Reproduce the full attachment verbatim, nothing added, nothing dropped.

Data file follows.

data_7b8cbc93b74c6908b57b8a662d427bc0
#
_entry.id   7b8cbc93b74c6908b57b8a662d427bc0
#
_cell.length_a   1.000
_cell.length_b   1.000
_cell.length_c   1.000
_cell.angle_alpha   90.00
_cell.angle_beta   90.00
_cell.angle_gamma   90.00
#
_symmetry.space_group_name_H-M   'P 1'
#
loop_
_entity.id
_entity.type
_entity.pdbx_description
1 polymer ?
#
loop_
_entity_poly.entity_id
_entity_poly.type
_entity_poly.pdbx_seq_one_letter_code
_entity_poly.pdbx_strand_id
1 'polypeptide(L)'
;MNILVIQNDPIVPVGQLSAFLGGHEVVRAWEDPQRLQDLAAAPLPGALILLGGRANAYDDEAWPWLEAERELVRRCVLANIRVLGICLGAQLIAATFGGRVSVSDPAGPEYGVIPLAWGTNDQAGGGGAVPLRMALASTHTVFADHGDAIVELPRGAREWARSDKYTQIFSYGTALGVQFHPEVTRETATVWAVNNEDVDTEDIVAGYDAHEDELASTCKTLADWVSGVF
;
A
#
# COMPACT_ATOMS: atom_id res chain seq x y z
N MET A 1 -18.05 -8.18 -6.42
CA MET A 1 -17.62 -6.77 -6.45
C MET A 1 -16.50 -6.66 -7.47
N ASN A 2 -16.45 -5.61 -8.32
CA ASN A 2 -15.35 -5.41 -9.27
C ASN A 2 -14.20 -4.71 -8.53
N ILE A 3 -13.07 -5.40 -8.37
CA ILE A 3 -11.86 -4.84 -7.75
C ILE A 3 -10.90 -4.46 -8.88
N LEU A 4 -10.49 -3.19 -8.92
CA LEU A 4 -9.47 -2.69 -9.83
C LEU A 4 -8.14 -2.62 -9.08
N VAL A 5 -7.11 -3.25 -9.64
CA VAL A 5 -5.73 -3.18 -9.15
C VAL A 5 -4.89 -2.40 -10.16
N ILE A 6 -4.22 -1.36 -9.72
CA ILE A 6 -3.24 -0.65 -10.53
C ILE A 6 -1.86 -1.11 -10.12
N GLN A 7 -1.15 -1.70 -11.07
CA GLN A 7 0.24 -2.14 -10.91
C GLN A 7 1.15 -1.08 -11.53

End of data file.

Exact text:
data_7b8cbc93b74c6908b57b8a662d427bc0
#
_entry.id   7b8cbc93b74c6908b57b8a662d427bc0
#
_cell.length_a   1.000
_cell.length_b   1.000
_cell.length_c   1.000
_cell.angle_alpha   90.00
_cell.angle_beta   90.00
_cell.angle_gamma   90.00
#
_symmetry.space_group_name_H-M   'P 1'
#
loop_
_entity.id
_entity.type
_entity.pdbx_description
1 polymer ?
#
loop_
_entity_poly.entity_id
_entity_poly.type
_entity_poly.pdbx_seq_one_letter_code
_entity_poly.pdbx_strand_id
1 'polypeptide(L)'
;MNILVIQNDPIVPVGQLSAFLGGHEVVRAWEDPQRLQDLAAAPLPGALILLGGRANAYDDEAWPWLEAERELVRRCVLANIRVLGICLGAQLIAATFGGRVSVSDPAGPEYGVIPLAWGTNDQAGGGGAVPLRMALASTHTVFADHGDAIVELPRGAREWARSDKYTQIFSYGTALGVQFHPEVTRETATVWAVNNEDVDTEDIVAGYDAHEDELASTCKTLADWVSGVF
;
A
#
# COMPACT_ATOMS: atom_id res chain seq x y z
N MET A 1 -18.05 -8.18 -6.42
CA MET A 1 -17.62 -6.77 -6.45
C MET A 1 -16.50 -6.66 -7.47
N ASN A 2 -16.45 -5.61 -8.32
CA ASN A 2 -15.35 -5.41 -9.27
C ASN A 2 -14.20 -4.71 -8.53
N ILE A 3 -13.07 -5.40 -8.37
CA ILE A 3 -11.86 -4.84 -7.75
C ILE A 3 -10.90 -4.46 -8.88
N LEU A 4 -10.49 -3.19 -8.92
CA LEU A 4 -9.47 -2.69 -9.83
C LEU A 4 -8.14 -2.62 -9.08
N VAL A 5 -7.11 -3.25 -9.64
CA VAL A 5 -5.73 -3.18 -9.15
C VAL A 5 -4.89 -2.40 -10.16
N ILE A 6 -4.22 -1.36 -9.72
CA ILE A 6 -3.24 -0.65 -10.53
C ILE A 6 -1.86 -1.11 -10.12
N GLN A 7 -1.15 -1.70 -11.07
CA GLN A 7 0.24 -2.14 -10.91
C GLN A 7 1.15 -1.08 -11.53